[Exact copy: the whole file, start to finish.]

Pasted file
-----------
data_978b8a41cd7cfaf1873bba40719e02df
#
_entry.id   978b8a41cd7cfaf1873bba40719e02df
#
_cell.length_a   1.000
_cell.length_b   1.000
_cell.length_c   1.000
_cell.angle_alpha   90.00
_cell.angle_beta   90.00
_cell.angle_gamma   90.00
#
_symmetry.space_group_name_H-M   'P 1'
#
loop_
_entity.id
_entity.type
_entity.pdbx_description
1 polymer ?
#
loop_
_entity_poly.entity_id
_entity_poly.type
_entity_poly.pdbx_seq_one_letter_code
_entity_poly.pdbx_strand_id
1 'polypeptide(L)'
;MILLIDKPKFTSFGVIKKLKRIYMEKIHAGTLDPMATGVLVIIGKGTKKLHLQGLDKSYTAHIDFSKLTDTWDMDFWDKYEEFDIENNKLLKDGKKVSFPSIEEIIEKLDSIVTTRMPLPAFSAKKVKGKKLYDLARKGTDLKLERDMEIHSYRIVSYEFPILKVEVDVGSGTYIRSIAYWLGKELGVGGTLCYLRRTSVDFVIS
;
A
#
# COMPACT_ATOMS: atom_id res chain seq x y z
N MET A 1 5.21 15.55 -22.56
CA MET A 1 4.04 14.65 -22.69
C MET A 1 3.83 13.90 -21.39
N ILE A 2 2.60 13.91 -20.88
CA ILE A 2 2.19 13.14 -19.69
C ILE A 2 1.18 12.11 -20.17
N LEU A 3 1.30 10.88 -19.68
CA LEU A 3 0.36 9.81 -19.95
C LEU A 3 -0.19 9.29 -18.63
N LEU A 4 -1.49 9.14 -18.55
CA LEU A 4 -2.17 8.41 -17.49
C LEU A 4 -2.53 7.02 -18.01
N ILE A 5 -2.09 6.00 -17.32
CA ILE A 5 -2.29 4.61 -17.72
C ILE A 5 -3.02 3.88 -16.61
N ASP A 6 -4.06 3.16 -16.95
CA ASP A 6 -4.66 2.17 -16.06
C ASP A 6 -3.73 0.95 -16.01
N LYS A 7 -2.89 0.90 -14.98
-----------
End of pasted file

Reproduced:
data_978b8a41cd7cfaf1873bba40719e02df
#
_entry.id   978b8a41cd7cfaf1873bba40719e02df
#
_cell.length_a   1.000
_cell.length_b   1.000
_cell.length_c   1.000
_cell.angle_alpha   90.00
_cell.angle_beta   90.00
_cell.angle_gamma   90.00
#
_symmetry.space_group_name_H-M   'P 1'
#
loop_
_entity.id
_entity.type
_entity.pdbx_description
1 polymer ?
#
loop_
_entity_poly.entity_id
_entity_poly.type
_entity_poly.pdbx_seq_one_letter_code
_entity_poly.pdbx_strand_id
1 'polypeptide(L)'
;MILLIDKPKFTSFGVIKKLKRIYMEKIHAGTLDPMATGVLVIIGKGTKKLHLQGLDKSYTAHIDFSKLTDTWDMDFWDKYEEFDIENNKLLKDGKKVSFPSIEEIIEKLDSIVTTRMPLPAFSAKKVKGKKLYDLARKGTDLKLERDMEIHSYRIVSYEFPILKVEVDVGSGTYIRSIAYWLGKELGVGGTLCYLRRTSVDFVIS
;
A
#
# COMPACT_ATOMS: atom_id res chain seq x y z
N MET A 1 5.21 15.55 -22.56
CA MET A 1 4.04 14.65 -22.69
C MET A 1 3.83 13.90 -21.39
N ILE A 2 2.60 13.91 -20.88
CA ILE A 2 2.19 13.14 -19.69
C ILE A 2 1.18 12.11 -20.17
N LEU A 3 1.30 10.88 -19.68
CA LEU A 3 0.36 9.81 -19.95
C LEU A 3 -0.19 9.29 -18.63
N LEU A 4 -1.49 9.14 -18.55
CA LEU A 4 -2.17 8.41 -17.49
C LEU A 4 -2.53 7.02 -18.01
N ILE A 5 -2.09 6.00 -17.32
CA ILE A 5 -2.29 4.61 -17.72
C ILE A 5 -3.02 3.88 -16.61
N ASP A 6 -4.06 3.16 -16.95
CA ASP A 6 -4.66 2.17 -16.06
C ASP A 6 -3.73 0.95 -16.01
N LYS A 7 -2.89 0.90 -14.98